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Legal insights & industry updates

| 2 minutes read

Who gets the pet?

We are a nation of animal lovers.  It is estimated that more than half of UK households own a pet, with dogs and cats being the most popular choice.  For many, a pet is a much loved member of the family and this means that the issue of “who gets the pet?” comes up in many separations.  It can be very contentious and sometimes difficult to resolve.

Who owns the family pet when a couple separates?

Pets are not given special status in law when we are talking about divorce, and they are treated as property which is owned.  Although pets are often thought of by their owners in a similar way to children, the best interests test is not relevant at all in arguing who should keep the pet.  So the fact that a pet has a stronger bond with one of the separating couple, or the fact that one person cares for the pet, or takes it out for walks more than the other, is largely irrelevant.  As a general rule the person who is the registered owner of the pet will be the legal owner, but if a pet is not registered then you would need to look at who bought the pet in the first place.  That could become difficult if the pet was paid for with joint funds, or even if there are no records of who paid for it. 

What can you do?

It may be possible to apply to the Court for a transfer of ownership of the pet from the person who owns it to you, if that is desired, but it is unclear how this would be treated by the judge and what factors would be taken into account.  There have been no reported cases where this has been decided.  What a court will not do is regulate time a pet spends with each person, like a child contact arrangement.  This leaves couples trying to deal with a very emotive subject in a pretty emotionless way.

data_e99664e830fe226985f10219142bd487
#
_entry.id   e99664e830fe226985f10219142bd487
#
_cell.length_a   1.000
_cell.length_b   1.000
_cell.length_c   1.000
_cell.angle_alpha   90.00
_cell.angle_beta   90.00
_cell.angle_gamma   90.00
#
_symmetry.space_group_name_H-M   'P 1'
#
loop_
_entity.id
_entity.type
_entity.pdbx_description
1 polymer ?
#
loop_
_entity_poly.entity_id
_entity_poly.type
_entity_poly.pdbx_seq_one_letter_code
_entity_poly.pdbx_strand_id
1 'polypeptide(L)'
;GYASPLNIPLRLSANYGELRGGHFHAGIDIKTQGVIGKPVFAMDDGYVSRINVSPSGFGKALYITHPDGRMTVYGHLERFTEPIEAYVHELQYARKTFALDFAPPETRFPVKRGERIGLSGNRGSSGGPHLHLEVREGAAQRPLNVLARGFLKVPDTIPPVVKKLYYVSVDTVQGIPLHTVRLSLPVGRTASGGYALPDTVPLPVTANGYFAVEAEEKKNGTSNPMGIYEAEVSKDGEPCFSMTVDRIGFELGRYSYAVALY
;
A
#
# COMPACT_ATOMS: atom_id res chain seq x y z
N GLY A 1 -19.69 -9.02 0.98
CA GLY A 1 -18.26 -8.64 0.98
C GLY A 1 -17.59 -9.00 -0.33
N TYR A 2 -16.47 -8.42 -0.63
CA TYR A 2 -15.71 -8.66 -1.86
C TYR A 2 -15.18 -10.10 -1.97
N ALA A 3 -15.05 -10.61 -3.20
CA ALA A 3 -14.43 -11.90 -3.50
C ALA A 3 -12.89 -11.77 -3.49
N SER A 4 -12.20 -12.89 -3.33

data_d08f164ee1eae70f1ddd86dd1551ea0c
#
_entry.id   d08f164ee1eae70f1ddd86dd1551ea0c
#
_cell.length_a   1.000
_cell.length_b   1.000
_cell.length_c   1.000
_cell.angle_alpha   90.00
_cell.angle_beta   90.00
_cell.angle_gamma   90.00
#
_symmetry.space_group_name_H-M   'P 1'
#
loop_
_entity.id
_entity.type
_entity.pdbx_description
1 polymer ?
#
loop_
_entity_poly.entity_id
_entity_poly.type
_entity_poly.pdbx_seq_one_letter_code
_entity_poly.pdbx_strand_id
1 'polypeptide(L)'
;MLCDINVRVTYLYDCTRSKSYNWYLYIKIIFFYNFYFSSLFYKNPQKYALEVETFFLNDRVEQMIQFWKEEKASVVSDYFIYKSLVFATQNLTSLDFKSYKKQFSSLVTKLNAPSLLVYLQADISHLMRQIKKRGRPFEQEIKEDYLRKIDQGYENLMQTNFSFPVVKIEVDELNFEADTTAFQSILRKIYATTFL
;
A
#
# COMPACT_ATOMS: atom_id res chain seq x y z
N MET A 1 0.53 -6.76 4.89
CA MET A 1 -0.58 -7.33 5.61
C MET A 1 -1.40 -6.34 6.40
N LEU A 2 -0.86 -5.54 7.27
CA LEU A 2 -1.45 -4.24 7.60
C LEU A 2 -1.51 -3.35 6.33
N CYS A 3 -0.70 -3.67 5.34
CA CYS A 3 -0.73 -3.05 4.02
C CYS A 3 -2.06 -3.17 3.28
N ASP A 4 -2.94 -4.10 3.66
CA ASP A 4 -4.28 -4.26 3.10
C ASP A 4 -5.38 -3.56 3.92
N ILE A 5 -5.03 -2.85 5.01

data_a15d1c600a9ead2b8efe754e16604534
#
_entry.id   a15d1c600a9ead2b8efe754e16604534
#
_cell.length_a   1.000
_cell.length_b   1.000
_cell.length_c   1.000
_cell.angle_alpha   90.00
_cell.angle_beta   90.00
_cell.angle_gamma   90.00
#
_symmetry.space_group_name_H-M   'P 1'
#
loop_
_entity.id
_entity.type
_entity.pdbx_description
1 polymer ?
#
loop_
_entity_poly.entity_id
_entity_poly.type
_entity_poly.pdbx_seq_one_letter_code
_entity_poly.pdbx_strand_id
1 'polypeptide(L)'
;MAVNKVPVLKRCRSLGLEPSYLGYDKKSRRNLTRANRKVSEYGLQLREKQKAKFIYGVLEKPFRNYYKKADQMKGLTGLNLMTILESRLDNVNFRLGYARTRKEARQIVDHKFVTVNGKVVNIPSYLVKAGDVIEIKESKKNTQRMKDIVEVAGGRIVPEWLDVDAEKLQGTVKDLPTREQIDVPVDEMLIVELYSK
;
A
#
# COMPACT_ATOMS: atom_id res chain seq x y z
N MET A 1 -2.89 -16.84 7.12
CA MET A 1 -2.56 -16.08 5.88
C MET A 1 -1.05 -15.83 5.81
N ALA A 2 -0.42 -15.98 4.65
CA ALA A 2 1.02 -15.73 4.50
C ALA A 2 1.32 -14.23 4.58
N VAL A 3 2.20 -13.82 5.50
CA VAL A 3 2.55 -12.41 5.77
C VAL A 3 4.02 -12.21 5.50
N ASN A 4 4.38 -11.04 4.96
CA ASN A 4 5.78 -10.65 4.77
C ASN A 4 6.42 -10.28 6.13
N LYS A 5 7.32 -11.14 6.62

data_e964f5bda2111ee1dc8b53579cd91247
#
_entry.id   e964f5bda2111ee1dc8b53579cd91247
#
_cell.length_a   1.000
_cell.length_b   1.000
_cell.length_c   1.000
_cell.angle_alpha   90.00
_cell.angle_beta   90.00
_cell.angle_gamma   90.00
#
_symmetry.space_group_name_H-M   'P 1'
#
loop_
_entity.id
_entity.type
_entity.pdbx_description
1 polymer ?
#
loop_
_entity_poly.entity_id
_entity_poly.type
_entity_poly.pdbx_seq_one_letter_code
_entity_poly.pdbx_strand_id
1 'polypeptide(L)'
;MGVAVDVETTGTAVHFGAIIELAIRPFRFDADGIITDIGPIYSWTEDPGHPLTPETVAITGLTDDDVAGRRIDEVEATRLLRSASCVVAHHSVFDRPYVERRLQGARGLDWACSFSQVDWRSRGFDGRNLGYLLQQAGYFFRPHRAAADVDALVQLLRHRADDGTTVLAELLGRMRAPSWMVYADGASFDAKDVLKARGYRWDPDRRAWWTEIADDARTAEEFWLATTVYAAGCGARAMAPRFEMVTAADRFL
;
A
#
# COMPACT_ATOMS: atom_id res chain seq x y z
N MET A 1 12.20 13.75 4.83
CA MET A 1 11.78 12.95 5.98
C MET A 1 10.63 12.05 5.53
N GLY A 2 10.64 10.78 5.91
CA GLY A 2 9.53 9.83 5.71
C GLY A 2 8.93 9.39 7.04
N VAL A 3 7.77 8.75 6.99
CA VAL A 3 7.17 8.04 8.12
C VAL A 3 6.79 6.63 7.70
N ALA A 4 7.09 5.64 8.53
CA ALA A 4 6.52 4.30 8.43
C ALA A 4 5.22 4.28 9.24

In Scotland couples are given largely free reign to reach their own agreements, or contracts, in relation to all the matters which arise as a result of their separation and so it is encouraged that couples attempt to reach their own solutions for a pet, which would avoid having to rely on the otherwise rather stark legal treatment.  There are lots of solutions to consider, and you will know what might work in your circumstances. There are practical considerations too, such as the new living arrangements for each person and whether the accommodation allows pets, whether the carer is around for enough time to look after a pet during the day, or at night, or has adequate time to do all the walks or caring the animal needs, and who pays for the vet bills, food etc.  You may choose to share the pet between you, which could be a good solution to work around work commitments and share the costs.  Pets are often pretty expensive to take care of. It could be agreed that the pets move with the children, especially if there is a strong bond between the children and the pet, although this is likely to work better with dogs than cats perhaps.

It is not uncommon for us to include arrangements for pets within separation agreements and for couples to want to consider the pets’ wellbeing and future care, when they are separating.  We can help you think about the practicalities and the legalities of the future arrangements for a family pet.